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Stones Are People Too
by Link


We all know how to get acquainted with other people.  What if we made an analogy between getting to know people, and better understanding our Stones.  Why?  Because Stones are people too. 

“Where Are You From?”

The place we were born shaped much of who we are.  Earth’s many cultures each have a flavor all their own.  Perhaps culture comes in part from energies unique to that specific patch of Earth (under which our Stones were born too).  Like people, Stones come from diverse places all over the world, carrying with them a heritage chock full of unique traits.  What energies might you discover in an Amethyst from spicyLatin America, or maybe a Ruby dug from the snowy Himalayan peaks?  If you work with a specific pantheon, Stones from which part of the Earth might best fit that pantheon?  What herbs or animals, foods, music or dance might also come from that same region?  Researching where your Stone was born can help you understand it better. 

“Where Did You Grow Up?”

Stones form in many different ways.  Pearls are the milky secretions an oyster paints atop a grain of sand, day after day, as a smooth band-aid to prevent the rough sand from irritating the oyster’s delicate inner membrane.  Amber is age-old tree sap -- not much different than the syrup we pour over pancakes!  Diamonds are carbon, the basic chemical building block for all plants and animals on Earth (including people).  Emeralds are born white, and “ripen” into their rich green color.  Malachite is rich in copper, the same metal that links together your local phone network.  Now that you know this, how might Malachite help you reach out and touch the magical energies you desire?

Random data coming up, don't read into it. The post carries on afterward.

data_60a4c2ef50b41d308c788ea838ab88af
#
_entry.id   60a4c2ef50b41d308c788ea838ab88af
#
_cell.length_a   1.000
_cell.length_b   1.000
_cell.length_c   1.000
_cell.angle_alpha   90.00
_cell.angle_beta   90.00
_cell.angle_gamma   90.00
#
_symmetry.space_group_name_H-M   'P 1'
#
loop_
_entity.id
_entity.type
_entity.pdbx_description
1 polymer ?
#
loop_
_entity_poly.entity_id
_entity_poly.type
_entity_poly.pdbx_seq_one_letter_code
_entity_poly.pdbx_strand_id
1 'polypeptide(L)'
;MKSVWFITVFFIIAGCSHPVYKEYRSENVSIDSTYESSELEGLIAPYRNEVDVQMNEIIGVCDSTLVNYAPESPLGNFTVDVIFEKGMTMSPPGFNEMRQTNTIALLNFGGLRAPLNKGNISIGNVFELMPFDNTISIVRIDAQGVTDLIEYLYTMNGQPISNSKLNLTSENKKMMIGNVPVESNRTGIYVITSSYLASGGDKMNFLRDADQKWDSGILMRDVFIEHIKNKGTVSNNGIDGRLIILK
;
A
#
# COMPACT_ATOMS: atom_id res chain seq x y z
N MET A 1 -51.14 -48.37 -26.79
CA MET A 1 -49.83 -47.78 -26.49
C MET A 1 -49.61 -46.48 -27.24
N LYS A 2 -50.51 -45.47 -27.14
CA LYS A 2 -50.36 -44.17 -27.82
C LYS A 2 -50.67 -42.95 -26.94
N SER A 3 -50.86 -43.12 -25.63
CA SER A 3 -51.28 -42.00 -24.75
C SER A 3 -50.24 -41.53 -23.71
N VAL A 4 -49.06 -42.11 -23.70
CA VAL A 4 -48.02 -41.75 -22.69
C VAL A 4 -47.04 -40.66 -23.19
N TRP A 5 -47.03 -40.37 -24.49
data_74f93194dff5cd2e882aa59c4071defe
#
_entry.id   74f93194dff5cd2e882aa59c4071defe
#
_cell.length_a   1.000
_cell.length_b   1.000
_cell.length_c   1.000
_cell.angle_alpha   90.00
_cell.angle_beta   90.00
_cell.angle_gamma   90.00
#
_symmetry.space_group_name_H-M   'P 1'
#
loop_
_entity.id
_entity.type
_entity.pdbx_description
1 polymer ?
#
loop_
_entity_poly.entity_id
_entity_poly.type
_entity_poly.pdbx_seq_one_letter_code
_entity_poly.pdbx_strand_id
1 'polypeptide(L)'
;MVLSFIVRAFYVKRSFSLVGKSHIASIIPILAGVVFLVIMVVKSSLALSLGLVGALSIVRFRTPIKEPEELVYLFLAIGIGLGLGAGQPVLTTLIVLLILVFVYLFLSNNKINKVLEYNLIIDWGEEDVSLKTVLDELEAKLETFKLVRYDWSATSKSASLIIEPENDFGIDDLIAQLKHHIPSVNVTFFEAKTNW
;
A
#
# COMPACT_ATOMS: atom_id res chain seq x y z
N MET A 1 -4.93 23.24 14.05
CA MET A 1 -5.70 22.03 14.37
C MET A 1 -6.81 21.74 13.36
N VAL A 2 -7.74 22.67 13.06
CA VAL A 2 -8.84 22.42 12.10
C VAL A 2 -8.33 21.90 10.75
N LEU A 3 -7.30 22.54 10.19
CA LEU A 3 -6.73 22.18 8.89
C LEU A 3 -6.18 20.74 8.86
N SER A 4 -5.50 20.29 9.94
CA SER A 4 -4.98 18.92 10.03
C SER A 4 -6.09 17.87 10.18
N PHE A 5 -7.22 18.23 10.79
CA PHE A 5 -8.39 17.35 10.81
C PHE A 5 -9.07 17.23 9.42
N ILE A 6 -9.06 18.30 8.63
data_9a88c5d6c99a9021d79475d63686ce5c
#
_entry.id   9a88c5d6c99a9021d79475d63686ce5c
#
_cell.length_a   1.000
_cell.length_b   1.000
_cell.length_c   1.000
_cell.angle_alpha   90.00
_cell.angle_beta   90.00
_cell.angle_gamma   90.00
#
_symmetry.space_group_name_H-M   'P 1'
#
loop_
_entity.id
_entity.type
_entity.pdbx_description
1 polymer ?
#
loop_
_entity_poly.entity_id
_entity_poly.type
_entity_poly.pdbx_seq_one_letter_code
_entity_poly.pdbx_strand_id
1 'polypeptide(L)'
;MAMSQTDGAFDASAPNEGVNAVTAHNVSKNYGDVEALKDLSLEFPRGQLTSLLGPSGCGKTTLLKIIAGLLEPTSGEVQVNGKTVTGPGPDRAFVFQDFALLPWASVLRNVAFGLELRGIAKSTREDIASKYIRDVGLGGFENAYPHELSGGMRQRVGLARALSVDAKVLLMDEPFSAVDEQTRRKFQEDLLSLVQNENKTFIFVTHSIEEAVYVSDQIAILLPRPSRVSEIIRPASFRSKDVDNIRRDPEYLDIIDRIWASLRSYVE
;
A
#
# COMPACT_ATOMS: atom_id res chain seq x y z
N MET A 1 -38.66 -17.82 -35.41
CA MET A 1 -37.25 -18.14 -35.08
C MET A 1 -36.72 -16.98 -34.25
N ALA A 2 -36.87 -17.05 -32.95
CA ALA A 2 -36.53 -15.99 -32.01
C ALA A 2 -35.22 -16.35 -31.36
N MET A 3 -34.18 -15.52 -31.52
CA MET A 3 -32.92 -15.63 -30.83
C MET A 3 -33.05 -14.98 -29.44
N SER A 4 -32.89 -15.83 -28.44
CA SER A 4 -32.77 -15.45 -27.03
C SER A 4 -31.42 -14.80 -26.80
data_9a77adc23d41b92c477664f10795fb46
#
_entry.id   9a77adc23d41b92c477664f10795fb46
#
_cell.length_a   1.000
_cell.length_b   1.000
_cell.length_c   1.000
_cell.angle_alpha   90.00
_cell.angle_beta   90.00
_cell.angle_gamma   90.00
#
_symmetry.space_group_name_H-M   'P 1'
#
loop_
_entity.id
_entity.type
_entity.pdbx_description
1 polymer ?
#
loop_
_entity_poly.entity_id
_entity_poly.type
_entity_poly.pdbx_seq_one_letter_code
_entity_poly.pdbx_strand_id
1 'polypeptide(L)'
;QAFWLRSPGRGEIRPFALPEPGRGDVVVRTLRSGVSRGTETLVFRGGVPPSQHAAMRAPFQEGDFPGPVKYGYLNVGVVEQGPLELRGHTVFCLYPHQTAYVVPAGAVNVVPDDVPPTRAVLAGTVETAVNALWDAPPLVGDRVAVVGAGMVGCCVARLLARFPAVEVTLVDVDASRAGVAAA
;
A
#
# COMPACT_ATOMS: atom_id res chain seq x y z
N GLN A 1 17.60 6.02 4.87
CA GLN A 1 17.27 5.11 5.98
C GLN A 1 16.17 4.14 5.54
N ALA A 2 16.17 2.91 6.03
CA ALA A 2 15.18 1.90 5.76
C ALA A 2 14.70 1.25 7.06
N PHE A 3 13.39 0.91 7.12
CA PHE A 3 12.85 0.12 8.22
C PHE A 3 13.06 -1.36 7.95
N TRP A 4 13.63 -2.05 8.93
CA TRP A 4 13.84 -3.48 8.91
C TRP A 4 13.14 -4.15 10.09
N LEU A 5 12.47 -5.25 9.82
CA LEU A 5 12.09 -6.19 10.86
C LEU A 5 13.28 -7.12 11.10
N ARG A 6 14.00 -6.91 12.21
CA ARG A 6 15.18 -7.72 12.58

Examining our own past helps explain how we were forged into the people we are today.  Likewise, knowing how your Stone “grew up” might help you understand its properties.  Shiny black Obsidian, formed by a violent volcano eruption, was cast forth - red hot and flaring.  But like anything cast forth with sudden rage, the Obsidian cooled down over time, and gently settled into its present smooth state.  How might pondering this process help us cope with life’s many flare-ups we may encounter each day?

Wherever your Stone comes from, remember that it is far from home, uprooted by a rather disruptive mining process.  Ripped away from its homeland, from where it formed and rested beneath the Earth for ages, your Stone may have traveled halfway around the world, just to sit upon your book shelf. 

“What’s Your Name?”

Names given to Stones often tell what we thought of them, many centuries ago.  The name Amethyst comes from the Greek word Amethustos, meaning anti-intoxicant.  This word is related to Methyl, a form of alcohol.  People once believed that holding Amethysts in your mouth, or using an Amethyst cup, would prevent drunkenness.  Crystal comes from Kyros, and means icy cold.  The name Ruby comes from the Latin word for red.  However, the Greeks called Rubies Anthrax which means “living coal,” like what you might find nestled in the warm afterglow of campfire ashes.  Anthrax is also the name of a nasty disease causing ruby-red blisters!  Garnet is related to the word Pomegranate, which has many Garnet-colored seeds or “grains.”  Perhaps Sapphires are related to the same name used by the Greek poet Sappho.